This is a litmus test for Ghana’s eighth (8th) Parliament of the 4th Republic. The August House reconvened Tuesday, 26th October, 2021, with the anti-LGBTQ bill currently at the consideration stage, serving as a cliff-hanger watching on the voting patterns of individual legislators when the matter reaches the crucial stage of adoption or rejection.
The private motion on anti-LGBTQ bill is being spear-headed by the MP for Ningo Prampram, Samuel Gyata Nettey George and lawyer Moses Foh-Amoaning. The bill seeks to criminalize the practice of homosexuality in all of its ramifications. At the thrust of the bill is the proper promotion and practice of sexual practice, behaviour and the promotion of decent Ghanaian family values.
There are also hundreds of petitions from civil society and religious groups, traditional rulers and private individuals calling on Parliament to vote overwhelmingly in favour of the anti-LGBTQ bill. However, there are other eminent Ghanaians, who have openly kicked against the anti-LGBTQ bill, contending that the content and character of the bill in its current form if passed, would be a gross violation of the fundamental human rights of LGBTQ practitioners.
The 18-member team include Prof Kwame Karikari, former Dean of the School of Communication Studies, Prof Audrey Gadzekpo, the current Dean of the School of Communications Studies, Legal Practitioner, Akoto Ampaw, Dr. Yao Graham, a leading Civil Society Organization campaigner, Engineer and politician, Dr. Charles Yves Wereko-Brobby, among others.
There is sharp division on the Legislature front on the subject. The minority NDC is unequivocal on its stance on the LGBTQ practice, stating openly that they will block any attempts to legalize homosexuality in the country. The majority NPP members are however cagey on the matter.
There are however, a few within the majority, who have openly stated a view on the subject. Even at that, they’ve been evasive on where their position lies in the matter, except one member—the deputy Minister of Education, Rev. Nti Fordjour , whose anti principle on the issue is being driven by his religious orientation.
He has stated clearly his abhorrence for the practice. The government’s evasiveness on the issue is also not helping matters on the majority front. Often, government officials and other leading members of the governing party have tried the waters to gauge Ghanaian reactions on the matter.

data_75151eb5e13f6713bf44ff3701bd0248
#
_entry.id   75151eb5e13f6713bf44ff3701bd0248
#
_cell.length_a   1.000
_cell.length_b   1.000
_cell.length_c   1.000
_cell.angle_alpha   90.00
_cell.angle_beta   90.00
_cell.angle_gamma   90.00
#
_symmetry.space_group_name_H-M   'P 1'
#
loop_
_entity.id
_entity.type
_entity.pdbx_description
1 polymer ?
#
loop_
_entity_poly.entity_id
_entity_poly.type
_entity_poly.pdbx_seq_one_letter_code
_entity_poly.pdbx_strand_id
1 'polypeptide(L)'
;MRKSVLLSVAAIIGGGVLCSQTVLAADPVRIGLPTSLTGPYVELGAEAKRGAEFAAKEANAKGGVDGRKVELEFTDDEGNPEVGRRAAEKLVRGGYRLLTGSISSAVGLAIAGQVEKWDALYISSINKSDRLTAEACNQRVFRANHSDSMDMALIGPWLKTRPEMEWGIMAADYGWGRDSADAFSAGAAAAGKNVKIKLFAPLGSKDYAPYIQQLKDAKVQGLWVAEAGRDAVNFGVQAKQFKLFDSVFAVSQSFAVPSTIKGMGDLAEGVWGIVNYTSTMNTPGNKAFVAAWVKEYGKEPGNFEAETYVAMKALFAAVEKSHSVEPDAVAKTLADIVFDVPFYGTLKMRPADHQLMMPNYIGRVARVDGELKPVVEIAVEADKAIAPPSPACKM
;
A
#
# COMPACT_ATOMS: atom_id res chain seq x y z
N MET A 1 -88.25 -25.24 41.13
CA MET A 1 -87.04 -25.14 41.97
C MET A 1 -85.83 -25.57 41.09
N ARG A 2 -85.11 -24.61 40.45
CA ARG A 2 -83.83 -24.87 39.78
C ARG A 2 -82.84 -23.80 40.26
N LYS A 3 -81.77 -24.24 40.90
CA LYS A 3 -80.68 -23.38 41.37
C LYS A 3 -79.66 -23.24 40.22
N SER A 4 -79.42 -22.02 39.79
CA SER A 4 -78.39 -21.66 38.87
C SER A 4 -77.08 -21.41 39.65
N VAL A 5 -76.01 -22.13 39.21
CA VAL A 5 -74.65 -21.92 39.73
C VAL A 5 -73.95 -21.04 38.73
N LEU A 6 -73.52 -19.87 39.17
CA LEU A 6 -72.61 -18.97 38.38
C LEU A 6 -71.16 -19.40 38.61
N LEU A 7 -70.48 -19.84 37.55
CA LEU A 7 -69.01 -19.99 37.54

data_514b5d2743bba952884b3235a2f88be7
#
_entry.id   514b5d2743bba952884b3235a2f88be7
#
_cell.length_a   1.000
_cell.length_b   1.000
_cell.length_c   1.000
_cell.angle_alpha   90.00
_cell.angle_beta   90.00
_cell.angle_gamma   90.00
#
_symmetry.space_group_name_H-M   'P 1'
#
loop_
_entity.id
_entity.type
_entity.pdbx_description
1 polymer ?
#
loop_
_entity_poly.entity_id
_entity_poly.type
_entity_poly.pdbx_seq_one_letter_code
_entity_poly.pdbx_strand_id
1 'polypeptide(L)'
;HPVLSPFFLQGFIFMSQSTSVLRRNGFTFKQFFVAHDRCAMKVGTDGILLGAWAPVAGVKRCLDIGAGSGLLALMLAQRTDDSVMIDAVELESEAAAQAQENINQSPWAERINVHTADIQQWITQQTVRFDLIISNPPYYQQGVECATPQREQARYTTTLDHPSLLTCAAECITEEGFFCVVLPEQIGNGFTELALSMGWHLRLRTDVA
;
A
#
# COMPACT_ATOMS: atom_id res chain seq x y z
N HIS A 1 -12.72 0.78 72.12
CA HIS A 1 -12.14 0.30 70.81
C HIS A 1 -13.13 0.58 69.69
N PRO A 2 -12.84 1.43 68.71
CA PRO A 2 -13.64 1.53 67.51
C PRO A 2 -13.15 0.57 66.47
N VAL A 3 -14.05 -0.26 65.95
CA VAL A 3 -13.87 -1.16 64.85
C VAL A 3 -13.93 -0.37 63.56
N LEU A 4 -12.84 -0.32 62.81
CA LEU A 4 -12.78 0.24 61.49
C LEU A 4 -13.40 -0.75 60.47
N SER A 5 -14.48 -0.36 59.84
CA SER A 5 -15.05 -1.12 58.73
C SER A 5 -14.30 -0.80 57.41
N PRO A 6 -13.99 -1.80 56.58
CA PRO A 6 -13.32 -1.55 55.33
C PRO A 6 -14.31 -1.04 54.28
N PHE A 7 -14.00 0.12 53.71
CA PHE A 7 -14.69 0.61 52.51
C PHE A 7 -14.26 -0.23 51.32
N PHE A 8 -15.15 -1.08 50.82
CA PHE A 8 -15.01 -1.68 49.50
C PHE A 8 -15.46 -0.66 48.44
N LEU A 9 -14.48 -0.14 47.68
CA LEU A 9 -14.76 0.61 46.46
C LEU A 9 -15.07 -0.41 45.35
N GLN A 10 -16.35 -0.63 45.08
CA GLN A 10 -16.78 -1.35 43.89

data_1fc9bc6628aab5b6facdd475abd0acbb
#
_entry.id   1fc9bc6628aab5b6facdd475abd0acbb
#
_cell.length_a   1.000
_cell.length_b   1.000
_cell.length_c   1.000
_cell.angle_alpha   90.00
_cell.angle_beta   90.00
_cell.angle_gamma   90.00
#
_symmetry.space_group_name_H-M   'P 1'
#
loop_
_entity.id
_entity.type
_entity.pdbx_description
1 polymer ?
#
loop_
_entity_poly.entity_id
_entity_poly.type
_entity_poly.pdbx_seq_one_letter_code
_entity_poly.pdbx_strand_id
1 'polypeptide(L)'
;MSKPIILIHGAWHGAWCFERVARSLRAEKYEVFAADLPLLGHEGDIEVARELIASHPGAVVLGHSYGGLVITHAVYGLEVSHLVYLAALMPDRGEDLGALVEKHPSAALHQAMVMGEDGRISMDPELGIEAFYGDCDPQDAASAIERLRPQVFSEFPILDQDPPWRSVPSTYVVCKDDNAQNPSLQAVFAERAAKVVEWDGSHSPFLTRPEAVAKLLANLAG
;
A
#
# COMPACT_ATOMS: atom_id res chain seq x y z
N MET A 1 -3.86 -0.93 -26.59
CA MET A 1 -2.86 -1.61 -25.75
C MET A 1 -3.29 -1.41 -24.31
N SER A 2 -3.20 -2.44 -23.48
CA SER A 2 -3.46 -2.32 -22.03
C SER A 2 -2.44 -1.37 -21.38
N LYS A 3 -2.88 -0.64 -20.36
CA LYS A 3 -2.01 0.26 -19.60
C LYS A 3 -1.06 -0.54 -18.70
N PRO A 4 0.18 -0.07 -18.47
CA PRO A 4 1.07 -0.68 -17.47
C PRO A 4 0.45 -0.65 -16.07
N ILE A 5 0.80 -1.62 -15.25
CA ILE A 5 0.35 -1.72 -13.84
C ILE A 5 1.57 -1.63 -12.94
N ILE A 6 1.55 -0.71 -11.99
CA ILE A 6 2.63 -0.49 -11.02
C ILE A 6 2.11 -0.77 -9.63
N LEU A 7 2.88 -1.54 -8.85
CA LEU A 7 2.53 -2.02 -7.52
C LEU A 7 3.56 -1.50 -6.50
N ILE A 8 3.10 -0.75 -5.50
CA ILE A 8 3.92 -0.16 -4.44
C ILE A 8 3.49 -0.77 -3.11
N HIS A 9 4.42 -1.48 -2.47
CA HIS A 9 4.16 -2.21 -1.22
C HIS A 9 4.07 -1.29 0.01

However, it does seem majority of Ghanaians are not the least prepared to change their hardline stance on the LGBTQ issue. As if torn between the deep red-sea and the devil, the President himself is wobbling on his stance. He seems to be singing different tunes, depending on who he is addressing on the matter.
If it’s about meeting with the Ghanaian clergy, the President is definite in his response: “Homosexuality will not happen under my watch”. But the same President will tell the international media that the world has become a global village and so there is the need for us or the world, especially those who are against the act, to take a critical view of the matter. Even here his answers are not concise and precise.
From every indication, it’s clear if our President had his own will, he would have danced to the tune being played by the Western powers, especially, judging from the background that the West has made the legalization of homosexuality a major aid conditionality. Nonetheless, our President seems to unwillingly though, to be hampered in his decision by Ghanaian societal norms and practices; and the fact that almost every sectorial interest is in serious disagreement with the legalization of LGBTQ in the country.
Special investigations by this author show that the issue is being transferred from the presidency to the majority sided-MPs, who are being coached to present a united front in their discussions with cogent and convincing reasons why LGBTQ should be legalized. It’s one of the mastery trickery to absolve the President from any possible flak by the citizenry.
It might then look and sound like the decision of the majority MPS has held the President in a fix and therefore the only action he could take is to assent the possible majority decision on the matter.
This writer gathered that it’s based on the stated conspiracy between the administration and its majority MPs in Parliament that the House Speaker, the Rt. Hon Alban Bagbin is insisting on an open and public voting when the issue gets to its concluding stage for Ghanaians to know which one or individual MPs that will vote against the anti-LGBTQ bill.
Again, the recent “fight” that the Majority Leader, Osei Kyei Mensah Bonsu picked with the Hon Speaker where the Suame MP argued that Mr. Bagbin has no locus to cajole members to vote in a certain direction, is convincing enough the possible pro-position of the majority group on the LGBTQ matter.
For now, every Ghanaian is waiting with bated breath which side of the House wins the public or secret voting. Whichever way the decision goes, Ghanaians will definitely know the against or pro LGBTQ MPs on the controversial bill.
By: R. Keelson